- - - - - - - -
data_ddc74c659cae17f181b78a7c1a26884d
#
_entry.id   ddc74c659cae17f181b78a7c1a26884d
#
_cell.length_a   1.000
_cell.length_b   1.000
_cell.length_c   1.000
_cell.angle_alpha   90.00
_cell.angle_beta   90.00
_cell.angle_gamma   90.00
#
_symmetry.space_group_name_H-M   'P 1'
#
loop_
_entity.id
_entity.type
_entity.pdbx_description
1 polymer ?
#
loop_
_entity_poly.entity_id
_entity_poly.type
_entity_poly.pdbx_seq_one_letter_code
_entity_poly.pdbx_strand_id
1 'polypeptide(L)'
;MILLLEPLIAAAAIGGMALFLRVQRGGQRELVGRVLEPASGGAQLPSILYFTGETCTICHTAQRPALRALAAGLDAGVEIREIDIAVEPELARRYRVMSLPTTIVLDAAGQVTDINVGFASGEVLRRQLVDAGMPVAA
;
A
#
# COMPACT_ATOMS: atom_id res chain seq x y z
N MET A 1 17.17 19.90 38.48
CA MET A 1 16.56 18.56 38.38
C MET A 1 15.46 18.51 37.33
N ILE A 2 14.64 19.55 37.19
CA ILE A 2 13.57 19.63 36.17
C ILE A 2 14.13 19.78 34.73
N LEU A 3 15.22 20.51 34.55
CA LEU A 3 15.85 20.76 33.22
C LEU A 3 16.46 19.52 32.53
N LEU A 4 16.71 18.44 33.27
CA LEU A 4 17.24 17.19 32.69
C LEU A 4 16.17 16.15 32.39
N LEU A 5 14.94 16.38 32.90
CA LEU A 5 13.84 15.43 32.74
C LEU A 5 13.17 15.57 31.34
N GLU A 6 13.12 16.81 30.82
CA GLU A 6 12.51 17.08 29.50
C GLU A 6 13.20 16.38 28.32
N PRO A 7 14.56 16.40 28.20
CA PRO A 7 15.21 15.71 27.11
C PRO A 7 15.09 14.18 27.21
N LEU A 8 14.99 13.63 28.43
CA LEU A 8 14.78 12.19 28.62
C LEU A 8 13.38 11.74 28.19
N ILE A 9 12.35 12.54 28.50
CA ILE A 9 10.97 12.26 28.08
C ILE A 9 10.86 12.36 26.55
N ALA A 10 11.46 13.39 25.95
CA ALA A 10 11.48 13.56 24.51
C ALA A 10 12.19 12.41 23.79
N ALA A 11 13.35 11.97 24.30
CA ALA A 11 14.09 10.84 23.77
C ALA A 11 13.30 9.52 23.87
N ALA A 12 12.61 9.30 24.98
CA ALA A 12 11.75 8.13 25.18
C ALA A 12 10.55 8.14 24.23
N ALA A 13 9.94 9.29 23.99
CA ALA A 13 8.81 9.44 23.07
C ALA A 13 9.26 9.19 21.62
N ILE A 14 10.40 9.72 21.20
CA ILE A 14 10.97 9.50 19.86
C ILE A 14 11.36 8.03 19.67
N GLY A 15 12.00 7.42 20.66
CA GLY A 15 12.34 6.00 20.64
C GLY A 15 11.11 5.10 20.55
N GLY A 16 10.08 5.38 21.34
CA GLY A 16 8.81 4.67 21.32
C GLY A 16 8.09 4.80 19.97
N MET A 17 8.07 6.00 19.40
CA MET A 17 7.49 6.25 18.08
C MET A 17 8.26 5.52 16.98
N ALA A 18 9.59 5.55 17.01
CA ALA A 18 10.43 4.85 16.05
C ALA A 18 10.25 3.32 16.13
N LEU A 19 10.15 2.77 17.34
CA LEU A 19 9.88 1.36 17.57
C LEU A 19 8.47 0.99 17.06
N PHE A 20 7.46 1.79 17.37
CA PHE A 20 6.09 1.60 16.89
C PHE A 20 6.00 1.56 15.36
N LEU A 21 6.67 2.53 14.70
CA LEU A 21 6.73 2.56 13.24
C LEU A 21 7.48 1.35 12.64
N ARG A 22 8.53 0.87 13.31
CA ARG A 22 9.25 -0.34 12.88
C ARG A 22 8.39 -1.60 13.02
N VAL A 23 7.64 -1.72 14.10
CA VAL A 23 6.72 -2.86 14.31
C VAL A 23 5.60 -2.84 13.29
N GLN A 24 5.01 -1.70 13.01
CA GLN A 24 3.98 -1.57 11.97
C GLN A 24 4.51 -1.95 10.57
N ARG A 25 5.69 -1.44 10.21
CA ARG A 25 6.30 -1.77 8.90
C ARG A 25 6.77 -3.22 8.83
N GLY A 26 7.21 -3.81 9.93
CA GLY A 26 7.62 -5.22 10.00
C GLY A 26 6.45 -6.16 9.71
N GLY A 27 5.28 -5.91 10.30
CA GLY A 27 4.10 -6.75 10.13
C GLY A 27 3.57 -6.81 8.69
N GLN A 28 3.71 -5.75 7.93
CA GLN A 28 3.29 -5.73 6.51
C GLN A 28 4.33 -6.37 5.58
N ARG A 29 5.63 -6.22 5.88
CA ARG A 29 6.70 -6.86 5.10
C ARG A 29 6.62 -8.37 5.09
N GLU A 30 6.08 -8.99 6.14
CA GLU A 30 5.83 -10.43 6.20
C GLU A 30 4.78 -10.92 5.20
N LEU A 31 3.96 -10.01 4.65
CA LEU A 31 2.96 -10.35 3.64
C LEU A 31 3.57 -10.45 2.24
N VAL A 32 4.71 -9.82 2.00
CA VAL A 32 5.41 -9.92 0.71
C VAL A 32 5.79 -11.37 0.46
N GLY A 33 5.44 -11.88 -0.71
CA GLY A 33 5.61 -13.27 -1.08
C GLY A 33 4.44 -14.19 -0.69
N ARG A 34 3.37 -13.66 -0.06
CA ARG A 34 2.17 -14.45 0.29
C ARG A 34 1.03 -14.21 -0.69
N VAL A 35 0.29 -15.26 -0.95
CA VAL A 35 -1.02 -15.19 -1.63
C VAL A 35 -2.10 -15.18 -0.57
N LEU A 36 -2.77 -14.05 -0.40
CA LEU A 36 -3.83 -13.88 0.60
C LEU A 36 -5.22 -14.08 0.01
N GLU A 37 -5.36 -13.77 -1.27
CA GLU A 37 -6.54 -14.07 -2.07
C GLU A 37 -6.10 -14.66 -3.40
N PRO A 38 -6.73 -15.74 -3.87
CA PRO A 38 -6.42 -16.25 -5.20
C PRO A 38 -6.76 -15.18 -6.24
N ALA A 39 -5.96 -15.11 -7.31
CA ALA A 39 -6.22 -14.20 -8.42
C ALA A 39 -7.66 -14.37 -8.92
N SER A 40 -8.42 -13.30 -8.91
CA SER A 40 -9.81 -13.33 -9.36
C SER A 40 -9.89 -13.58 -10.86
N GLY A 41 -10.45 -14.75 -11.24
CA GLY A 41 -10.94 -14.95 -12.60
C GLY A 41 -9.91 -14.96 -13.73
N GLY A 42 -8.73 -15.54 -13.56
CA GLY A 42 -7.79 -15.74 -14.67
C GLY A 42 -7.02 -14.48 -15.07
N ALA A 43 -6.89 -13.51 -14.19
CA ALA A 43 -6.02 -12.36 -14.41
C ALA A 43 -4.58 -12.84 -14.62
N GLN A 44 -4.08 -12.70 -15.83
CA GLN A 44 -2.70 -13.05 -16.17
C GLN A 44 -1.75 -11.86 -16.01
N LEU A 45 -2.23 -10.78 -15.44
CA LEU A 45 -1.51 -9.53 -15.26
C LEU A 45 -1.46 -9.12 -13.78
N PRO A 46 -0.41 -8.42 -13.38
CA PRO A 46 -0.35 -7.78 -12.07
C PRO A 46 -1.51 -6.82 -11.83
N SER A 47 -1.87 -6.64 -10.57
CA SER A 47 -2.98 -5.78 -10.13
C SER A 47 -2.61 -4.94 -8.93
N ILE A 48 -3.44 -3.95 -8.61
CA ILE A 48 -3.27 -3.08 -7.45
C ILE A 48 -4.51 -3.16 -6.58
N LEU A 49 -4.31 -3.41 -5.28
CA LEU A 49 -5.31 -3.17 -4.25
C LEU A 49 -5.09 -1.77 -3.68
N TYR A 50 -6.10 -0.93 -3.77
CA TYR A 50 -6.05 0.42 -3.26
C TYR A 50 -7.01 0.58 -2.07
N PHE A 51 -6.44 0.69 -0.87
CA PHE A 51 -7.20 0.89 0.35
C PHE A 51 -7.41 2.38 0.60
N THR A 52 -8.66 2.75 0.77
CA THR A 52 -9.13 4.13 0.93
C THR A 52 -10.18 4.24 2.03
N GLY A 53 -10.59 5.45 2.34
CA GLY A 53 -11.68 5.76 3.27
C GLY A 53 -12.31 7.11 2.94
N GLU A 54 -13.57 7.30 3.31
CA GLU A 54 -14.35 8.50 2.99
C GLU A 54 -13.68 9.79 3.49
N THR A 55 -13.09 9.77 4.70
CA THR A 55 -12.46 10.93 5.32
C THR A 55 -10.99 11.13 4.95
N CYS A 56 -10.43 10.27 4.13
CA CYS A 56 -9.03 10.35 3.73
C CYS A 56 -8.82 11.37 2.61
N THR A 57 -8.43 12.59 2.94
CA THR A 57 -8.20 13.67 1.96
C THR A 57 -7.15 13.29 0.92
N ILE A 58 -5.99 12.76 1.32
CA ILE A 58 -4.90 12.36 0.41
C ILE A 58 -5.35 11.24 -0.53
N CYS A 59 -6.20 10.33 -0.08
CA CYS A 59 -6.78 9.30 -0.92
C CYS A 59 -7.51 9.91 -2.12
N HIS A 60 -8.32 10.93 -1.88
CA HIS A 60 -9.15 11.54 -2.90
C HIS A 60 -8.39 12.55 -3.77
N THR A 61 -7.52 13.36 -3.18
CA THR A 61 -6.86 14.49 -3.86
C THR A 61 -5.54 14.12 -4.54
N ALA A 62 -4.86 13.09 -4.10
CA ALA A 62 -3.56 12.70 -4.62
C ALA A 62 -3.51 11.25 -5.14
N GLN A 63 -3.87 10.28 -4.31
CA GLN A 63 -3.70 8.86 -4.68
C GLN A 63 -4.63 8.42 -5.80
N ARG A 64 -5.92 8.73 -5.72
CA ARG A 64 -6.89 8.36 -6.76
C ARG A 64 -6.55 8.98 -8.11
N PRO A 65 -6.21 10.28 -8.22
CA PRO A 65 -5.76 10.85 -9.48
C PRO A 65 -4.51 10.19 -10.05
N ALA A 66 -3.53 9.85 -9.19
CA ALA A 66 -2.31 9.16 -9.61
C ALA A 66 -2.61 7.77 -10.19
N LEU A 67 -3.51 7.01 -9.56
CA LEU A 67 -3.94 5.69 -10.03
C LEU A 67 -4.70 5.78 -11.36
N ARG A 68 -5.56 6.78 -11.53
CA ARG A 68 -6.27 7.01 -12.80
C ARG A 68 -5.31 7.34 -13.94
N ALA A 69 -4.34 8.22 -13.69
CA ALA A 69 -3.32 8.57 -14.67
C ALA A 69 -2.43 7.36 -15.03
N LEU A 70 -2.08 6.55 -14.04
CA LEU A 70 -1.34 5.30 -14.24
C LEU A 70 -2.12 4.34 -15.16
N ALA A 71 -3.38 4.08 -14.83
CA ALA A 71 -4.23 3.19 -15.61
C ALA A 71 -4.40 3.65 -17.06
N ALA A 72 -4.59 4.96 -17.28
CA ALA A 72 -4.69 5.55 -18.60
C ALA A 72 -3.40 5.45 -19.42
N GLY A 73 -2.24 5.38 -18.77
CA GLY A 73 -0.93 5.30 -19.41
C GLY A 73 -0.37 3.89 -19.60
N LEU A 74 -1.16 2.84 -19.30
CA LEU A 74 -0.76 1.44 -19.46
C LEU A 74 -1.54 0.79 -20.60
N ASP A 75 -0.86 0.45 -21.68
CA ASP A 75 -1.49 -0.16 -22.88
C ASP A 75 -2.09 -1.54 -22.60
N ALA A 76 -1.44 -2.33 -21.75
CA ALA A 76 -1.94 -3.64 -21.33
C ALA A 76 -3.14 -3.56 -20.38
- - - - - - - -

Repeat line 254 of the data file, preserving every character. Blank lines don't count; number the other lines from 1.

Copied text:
CA ASP A 75 -1.49 -0.16 -22.88